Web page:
Four Years Embedded with the N.Y.P.D.

In the late seventies, Jill Freedman set out to create a clear-eyed portrait of New York City police. What she made was something more complicated.

Inevitably, the spirit of Weegee haunts Jill Freedman’s photographs of New York street cops. Both worked in inky, matter-of-fact black and white. Both wanted to be at the scene of the crime while the blood was still wet. Both were unsentimental, tenacious, and tough. They didn’t look away, and they won’t let us ignore what they saw: New York at its rawest and scuzziest (the precinct walls are as ruined as tenement hallways). But Freedman, a rare woman in the field of photojournalism at the time (she died in 2019, at the age of seventy-nine), wasn’t interested in Weegee’s brand of hit-and-run tabloid photojournalism. Her pictures were made over a period of four years, from 1978 to 1981, during which she was virtually embedded with the police in two Manhattan precincts, Midtown South and the Ninth, headquartered at East Fifth Street, where the cops of “NYPD Blue” would be stationed more than a decade later. New York hit the skids financially in those years, and the city’s safety net, already badly frayed, gave out.

The Foto Awards presented by Las Fotos Project: Smita Sharma in Conversation with Anna Grevenitis - LENSCRATCH

This week we are celebrating a wonderful organization in Los Angeles: the Las Fotos Project and The Foto Awards event taking place on October 23, 2021. Today we celebrate the Advocacy Award Winner (adult), Smita Sharma.  The Advocacy Award is given for po

Smita Sharma is an award winning photojournalist and visual storyteller based in Delhi, reporting on critical human rights, gender and social issues in her own community as well as in the Global South on assignments for Human Rights Watch, National Geographic Magazine, and other publications.

18 Photographers on What It Means to Embrace the Unknown

Elliott Erwitt, Nan Goldin, Jamel Shabazz, and more share images that explore the edges of their photographic practice.

In the Magnum Square Print Sale in partnership with Aperture, Elliott Erwitt, Nan Goldin, Jamel Shabazz, and more share images that explore the edges of their photographic practice.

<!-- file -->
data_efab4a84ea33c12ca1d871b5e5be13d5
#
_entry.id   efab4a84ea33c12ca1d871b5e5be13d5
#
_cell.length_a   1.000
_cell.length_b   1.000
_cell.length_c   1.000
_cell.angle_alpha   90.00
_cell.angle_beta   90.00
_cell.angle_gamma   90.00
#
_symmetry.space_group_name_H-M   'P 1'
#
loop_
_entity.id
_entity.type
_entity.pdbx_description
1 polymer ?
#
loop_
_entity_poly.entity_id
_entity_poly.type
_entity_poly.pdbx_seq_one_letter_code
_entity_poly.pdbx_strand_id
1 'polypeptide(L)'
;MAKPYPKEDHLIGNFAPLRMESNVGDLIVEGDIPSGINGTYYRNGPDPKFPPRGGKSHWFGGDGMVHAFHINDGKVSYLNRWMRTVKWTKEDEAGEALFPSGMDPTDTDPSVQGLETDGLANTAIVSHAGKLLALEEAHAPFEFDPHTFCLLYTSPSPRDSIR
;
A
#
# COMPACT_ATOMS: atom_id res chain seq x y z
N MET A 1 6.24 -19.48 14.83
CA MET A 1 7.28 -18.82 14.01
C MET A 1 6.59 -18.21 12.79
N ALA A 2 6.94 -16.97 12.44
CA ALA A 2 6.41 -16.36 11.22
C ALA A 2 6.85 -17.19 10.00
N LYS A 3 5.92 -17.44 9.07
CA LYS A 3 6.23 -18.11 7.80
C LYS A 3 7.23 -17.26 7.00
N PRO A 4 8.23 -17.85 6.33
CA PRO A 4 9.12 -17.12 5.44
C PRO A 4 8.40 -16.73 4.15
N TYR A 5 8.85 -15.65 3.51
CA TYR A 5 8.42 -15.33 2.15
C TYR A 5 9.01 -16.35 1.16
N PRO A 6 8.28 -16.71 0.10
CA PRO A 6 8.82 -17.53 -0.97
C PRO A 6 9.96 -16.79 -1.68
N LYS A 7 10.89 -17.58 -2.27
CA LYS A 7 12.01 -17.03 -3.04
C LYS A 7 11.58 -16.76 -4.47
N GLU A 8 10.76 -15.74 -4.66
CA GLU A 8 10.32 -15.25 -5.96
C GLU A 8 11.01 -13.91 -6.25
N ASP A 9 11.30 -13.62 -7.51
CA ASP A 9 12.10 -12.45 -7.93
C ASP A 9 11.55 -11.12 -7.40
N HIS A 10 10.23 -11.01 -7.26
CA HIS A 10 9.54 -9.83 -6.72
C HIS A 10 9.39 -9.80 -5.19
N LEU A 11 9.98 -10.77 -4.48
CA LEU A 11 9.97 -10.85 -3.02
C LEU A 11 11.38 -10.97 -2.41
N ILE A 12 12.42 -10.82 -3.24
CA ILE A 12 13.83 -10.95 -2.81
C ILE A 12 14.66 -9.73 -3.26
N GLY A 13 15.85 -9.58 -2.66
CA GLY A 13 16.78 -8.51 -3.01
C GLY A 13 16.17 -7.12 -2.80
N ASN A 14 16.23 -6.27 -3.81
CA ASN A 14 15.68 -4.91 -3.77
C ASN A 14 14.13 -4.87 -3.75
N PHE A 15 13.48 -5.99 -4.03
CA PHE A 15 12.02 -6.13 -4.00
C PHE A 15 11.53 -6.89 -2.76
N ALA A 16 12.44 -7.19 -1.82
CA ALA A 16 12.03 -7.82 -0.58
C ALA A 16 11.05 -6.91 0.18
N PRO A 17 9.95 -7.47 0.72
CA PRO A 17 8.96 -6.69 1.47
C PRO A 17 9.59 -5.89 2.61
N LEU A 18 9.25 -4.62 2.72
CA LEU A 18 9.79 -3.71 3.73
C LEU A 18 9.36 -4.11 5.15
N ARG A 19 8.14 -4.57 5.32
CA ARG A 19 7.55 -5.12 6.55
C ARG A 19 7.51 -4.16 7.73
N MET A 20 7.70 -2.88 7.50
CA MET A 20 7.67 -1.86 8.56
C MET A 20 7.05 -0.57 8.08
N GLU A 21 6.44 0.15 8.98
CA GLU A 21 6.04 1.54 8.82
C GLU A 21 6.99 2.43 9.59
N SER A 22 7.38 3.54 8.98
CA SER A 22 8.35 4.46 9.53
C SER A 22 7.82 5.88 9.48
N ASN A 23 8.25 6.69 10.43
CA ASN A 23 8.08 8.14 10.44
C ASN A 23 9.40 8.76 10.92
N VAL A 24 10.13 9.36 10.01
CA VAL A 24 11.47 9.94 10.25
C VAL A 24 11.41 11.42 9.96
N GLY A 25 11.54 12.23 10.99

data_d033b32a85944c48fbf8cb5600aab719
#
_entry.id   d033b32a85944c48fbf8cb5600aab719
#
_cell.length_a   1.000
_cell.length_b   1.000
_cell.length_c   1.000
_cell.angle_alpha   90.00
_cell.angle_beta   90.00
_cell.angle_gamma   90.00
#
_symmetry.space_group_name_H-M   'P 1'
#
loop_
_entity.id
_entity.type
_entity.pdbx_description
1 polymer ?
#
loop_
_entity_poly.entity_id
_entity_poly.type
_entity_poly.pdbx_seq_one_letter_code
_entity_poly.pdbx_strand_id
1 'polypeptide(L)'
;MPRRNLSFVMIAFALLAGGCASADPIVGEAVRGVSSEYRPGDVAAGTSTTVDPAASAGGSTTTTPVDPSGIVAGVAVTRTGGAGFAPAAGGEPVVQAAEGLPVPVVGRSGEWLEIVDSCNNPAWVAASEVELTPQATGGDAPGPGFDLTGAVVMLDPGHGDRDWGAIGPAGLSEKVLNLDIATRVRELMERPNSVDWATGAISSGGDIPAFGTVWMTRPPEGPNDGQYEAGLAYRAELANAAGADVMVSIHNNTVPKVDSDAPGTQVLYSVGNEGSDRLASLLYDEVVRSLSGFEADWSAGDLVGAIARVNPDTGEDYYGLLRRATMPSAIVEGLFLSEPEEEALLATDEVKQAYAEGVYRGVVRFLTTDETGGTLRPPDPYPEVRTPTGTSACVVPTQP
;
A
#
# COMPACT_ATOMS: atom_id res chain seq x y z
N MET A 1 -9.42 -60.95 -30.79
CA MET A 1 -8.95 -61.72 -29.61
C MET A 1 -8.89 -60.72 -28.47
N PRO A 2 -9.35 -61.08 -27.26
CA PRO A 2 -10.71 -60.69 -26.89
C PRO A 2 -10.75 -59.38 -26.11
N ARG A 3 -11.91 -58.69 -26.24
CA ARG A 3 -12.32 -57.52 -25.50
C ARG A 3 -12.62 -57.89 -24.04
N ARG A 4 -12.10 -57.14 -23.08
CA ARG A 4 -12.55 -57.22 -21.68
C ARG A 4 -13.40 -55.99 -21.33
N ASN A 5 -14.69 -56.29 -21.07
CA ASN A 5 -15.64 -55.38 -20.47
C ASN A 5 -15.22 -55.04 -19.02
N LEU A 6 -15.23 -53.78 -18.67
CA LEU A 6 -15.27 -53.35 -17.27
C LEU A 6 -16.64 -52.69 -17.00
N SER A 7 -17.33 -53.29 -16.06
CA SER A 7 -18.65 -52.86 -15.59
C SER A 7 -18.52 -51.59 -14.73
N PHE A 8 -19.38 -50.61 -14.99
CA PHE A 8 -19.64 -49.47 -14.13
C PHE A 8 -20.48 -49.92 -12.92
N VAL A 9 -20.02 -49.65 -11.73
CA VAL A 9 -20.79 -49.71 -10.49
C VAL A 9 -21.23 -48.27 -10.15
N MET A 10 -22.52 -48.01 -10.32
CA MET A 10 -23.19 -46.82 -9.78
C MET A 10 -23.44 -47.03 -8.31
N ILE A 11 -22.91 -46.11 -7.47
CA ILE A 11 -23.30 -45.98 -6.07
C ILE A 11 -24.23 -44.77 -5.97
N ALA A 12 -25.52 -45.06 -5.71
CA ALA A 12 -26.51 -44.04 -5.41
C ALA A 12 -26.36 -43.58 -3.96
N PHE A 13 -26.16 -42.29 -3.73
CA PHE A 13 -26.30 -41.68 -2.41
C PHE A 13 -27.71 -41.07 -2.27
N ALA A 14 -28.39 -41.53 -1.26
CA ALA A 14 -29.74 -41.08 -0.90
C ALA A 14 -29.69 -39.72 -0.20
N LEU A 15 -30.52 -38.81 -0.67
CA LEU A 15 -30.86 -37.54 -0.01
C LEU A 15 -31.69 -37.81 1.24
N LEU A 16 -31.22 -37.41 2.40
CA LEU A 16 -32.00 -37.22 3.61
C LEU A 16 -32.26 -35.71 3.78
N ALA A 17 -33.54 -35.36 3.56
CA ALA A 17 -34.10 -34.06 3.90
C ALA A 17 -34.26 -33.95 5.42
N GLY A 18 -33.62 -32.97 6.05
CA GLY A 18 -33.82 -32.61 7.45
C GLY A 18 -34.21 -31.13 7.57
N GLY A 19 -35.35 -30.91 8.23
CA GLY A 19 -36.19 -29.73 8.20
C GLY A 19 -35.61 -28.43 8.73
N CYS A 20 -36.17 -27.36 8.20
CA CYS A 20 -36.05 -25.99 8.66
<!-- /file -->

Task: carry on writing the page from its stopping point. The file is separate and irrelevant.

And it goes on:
Announcing the Series Winners of the Emerging Photography Awards 2021 - Feature Shoot

We’re delighted to announce the twelve winners of the 7th Annual Feature Shoot Emerging Photography Awards, with the selected artists spanning genres as well as continents. Christian K. Lee, Maggie…

The Little-Seen World of Demolition Derbies

The shirtless, sweating men splayed across and against car hoods and dashboards in Derby convey a sense of bonded brotherhood and physical intimacy.

Ken Graves and Eva Lipman expose the surprisingly tender and at times erotically charged moments that happen before and after impact, when human and machine bodies come into close contact.

More on Consent

There obviously is a topic here that extends beyond this particular case in question. Last year, I wrote an article about consent that focused on what I see as photographers’ obligations. It might be worthwhile, though, to approach the subject matter from the other side: from the vantage point of those find themselves on the other side of the camera.
Categorized as Ethics

Spirit: Focus on Indigenous Art, Artists, and Issues: Brian Adams - LENSCRATCH

A year ago, Spirit: Focus on Indigenous, Art, Artists and Issues, was launched featuring artists Will Wilson, Shelley Niro, Meryl McMaster, Kiliii Yuyan, Donna Garcia, Pat Kane, Jeremy Dennis, and the collaboration of Kali Spitzer and Bubzee. The objectiv

I AM INUIT is a project that seeks to connect the world with Alaskan Inuit (Inupiat, Yup’ik, Cup’ik and St. Lawrence Island Yupik) and the Arctic, through common humanity. In 2015, Brian Adams and The Inuit Circumpolar Council Alaska teamed up to visit 20 Inuit villages in Alaska resulting in the book I AM INUIT (Benteli) and an international traveling exhibition with the Anchorage Museum.